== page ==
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Thursday, 24 January 2013


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Thanks for the intro Jim, love this guy's vision. I just squeezed in that book order with only 2 left through the Amazon link.

For those interested in seeing more of Gary's work or buying prints, Cathy Edelman Gallery represents his work here in Chicago.

There is also a video artist talk from Gary's December 2011 show at Edelman gallery.

Bon appetit!

Didn't Ctein say in the last year or so that nobody cares how hard you worked?

This book strikes me as contradicting that statement. It appears -- to this viewer at any rate -- that the fact that these photographs were very hard to make is giving them extra credit.

This is a general theme in Art with a capital A, complex and difficult processes tend to imbue the final result with More Goodness in the eyes of many.


I just placed my order using the UK link above and was quoted the equivalent of over 90 euros including postage to Germany.. Luckily enough I was informed they could not ship (Cameron Speech Effect?).. So I ordered using the US link, and they are now shipping for 52.88 euros, including P&P.. Will probably take longer, but will be worth the wait..

So Wabi-Sabi. I just ordered the book. Thanks.

Exquisite photographs-- a breath of fresh air in an age of indiscriminate imaging. Thanks for the post.

Collodion is sensitive to blue light. So, like a blue filter for B&W film, it shows alot of the sitter's imperfections (eg. red blemishes will appear dark). Collodion on metal - tintype - is a 19th century version of Polaroids. On glass, they can be used for producing enlarged prints of great detail.

That last shot...WOW!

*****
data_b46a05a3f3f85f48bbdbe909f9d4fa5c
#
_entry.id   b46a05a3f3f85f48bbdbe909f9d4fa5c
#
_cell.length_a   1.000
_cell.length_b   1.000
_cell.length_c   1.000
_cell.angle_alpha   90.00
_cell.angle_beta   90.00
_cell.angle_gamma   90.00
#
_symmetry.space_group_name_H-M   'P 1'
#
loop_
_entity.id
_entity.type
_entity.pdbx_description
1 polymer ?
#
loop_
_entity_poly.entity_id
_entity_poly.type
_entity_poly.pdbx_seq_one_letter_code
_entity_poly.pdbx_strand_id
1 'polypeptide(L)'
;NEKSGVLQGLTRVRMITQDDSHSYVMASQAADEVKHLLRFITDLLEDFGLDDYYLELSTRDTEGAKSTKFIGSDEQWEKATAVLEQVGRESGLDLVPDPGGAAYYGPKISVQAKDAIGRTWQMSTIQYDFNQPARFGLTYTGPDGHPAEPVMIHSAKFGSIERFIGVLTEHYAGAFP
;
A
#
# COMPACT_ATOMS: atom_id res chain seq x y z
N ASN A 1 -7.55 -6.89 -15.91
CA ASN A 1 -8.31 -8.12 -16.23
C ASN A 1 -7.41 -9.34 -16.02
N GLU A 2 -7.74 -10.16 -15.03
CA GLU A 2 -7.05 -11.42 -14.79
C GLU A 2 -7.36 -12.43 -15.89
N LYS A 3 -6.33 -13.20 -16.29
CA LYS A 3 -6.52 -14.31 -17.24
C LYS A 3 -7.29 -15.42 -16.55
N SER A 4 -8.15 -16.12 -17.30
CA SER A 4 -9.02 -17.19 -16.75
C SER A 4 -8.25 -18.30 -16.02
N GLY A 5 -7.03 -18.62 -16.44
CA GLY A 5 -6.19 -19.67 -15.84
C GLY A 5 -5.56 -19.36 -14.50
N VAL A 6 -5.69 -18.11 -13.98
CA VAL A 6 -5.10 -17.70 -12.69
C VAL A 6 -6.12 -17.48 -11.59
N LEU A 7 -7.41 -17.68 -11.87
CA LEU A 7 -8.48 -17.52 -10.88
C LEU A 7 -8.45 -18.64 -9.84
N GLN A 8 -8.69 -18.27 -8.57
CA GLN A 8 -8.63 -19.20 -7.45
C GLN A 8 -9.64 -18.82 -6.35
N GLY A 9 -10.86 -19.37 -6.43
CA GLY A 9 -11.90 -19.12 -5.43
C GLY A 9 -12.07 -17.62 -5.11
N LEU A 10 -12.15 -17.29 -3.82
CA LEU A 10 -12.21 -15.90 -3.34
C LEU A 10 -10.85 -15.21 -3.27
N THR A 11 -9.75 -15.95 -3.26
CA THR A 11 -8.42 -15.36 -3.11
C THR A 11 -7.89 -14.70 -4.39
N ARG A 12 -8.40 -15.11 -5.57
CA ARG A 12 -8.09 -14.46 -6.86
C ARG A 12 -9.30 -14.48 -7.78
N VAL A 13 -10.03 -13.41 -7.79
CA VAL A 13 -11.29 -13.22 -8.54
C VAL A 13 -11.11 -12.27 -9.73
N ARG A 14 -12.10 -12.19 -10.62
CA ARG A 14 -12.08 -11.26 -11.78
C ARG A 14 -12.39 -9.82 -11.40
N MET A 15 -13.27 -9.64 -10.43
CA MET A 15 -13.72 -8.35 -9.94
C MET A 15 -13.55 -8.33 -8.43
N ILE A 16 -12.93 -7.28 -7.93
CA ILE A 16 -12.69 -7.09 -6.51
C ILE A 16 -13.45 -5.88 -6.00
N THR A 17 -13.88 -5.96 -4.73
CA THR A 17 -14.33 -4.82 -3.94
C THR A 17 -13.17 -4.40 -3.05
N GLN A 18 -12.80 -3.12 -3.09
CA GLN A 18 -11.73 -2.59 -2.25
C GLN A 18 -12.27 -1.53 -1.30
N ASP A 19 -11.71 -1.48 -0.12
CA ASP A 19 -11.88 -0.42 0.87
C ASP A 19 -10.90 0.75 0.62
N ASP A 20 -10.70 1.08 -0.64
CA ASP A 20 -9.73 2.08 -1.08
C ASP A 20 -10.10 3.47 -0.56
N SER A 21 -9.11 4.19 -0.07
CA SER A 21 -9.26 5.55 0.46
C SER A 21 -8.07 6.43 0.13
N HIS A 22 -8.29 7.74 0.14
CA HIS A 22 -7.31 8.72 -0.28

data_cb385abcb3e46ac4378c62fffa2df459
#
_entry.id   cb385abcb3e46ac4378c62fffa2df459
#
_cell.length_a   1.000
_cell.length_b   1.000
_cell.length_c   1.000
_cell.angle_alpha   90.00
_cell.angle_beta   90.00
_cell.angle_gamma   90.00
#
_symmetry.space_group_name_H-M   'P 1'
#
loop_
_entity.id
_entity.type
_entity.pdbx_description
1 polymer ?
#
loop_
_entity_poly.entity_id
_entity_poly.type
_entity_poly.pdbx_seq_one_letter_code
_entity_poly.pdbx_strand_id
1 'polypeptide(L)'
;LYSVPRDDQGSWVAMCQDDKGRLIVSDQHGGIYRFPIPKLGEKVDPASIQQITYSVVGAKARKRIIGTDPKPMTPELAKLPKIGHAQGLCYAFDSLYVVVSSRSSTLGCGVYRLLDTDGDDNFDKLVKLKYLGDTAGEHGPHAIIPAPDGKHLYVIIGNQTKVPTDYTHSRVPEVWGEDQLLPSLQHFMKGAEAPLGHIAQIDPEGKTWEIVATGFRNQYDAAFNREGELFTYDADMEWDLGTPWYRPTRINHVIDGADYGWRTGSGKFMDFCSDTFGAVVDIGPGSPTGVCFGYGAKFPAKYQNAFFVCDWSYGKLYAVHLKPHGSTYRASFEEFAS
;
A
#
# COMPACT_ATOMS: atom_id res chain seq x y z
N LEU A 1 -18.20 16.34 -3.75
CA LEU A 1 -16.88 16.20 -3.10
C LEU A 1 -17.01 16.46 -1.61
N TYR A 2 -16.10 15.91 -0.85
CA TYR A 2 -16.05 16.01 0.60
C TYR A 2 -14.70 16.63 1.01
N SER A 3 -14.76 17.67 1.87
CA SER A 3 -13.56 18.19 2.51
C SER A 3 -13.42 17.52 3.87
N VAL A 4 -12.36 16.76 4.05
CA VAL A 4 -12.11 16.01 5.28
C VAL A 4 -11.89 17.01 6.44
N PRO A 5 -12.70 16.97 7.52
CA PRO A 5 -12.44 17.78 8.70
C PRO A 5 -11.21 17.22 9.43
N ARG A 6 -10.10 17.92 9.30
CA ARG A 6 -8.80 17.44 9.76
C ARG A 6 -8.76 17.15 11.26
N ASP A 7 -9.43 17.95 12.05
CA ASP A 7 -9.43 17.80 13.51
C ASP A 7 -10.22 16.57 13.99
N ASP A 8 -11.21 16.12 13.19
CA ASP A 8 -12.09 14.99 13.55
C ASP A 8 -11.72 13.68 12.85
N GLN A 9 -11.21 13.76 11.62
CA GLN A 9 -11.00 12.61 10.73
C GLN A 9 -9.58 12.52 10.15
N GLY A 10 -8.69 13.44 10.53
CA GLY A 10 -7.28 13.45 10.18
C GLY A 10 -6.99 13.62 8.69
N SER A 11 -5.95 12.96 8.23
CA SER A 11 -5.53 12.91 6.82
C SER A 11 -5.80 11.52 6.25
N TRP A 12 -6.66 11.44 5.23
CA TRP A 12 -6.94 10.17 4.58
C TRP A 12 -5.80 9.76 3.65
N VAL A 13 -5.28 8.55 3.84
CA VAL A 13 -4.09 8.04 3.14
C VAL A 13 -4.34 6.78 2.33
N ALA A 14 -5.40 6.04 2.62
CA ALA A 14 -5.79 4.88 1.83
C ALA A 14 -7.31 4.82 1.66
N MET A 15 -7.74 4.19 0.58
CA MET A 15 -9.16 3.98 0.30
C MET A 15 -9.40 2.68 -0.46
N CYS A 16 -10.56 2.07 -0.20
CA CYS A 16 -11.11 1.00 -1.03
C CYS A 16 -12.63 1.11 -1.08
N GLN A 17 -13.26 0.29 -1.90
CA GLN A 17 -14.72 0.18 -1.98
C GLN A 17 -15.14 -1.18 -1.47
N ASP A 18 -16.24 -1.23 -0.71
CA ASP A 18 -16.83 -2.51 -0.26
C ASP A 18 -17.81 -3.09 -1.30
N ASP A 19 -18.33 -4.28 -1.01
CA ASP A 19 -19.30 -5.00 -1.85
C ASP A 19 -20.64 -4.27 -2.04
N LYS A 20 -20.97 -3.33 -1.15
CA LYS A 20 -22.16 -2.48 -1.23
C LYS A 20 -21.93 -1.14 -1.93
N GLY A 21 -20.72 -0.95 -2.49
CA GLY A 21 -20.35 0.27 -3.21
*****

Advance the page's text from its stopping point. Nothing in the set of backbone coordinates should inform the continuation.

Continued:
Another photographer teaching himself wet plate collodion is Mark Tucker [http://marktucker.wordpress.com/].

>> "Photography is seeing. Light is beautiful. Pure."

Agreed, but is digital not able to capture the same vision and the same light?

I feel there is quite a bit of nostalgia here. If digital was to go away and film to come back, many people will pine for "that digital look".

Here is a Photoeye video featuring Gary's book


It becomes absurd when you just throw yourself in and say how wonderful images are every time you see something cute. It becomes meaningless. Which is why I said I can't see in Camus Wyatt's good pictures what everybody else seemed to see as exceptional.

But I see in these photographs by Gary Briechle something exceptional, something that walks the extra mile, something where the next photograph fits with the last, a true 'work' and not just a connecting style.

What a nice story, and beautiful pictures...probably another addition to my library ...

"Didn't Ctein say in the last year or so that nobody cares how hard you worked?"

That depends.

In a marathon , taking a taxi is frowned upon for instance. Some people frown on wildlife photography in zoos or staging news photos. The same goes for faking wet plate photography.

Zafar- Digital can capture the same light alright, but hardly the same vision. Most people are nostalgic for something they can relate to in their personal past. This is not only a different (and very foreign) way of doing things for most of us, it is also very much a different way of seeing. This welcomes, embraces and celebrates the imperfections of a process, each exposure uniquely rendered in its own individual physicality. Digital revels in its repetition of sanitized near perfection.

These photos to me seem to be about a fascination with the grotesque which I find rather grotesque itself. And not attractive. Takes all kinds, and so forth.

Interesting point Steve, but I feel the exact opposite as you concerning these photos and Camus Wyatt's. To me, Wyatt's are something extra. Not something new and unseen before, but something very well done and interesting, and consistently very well done and interesting. Not that I don't like Briechle's, but to me, they (the ones I see, here. To see the real photos would be an entirely different thing) do not reach the level of "exceptional." No matter the process.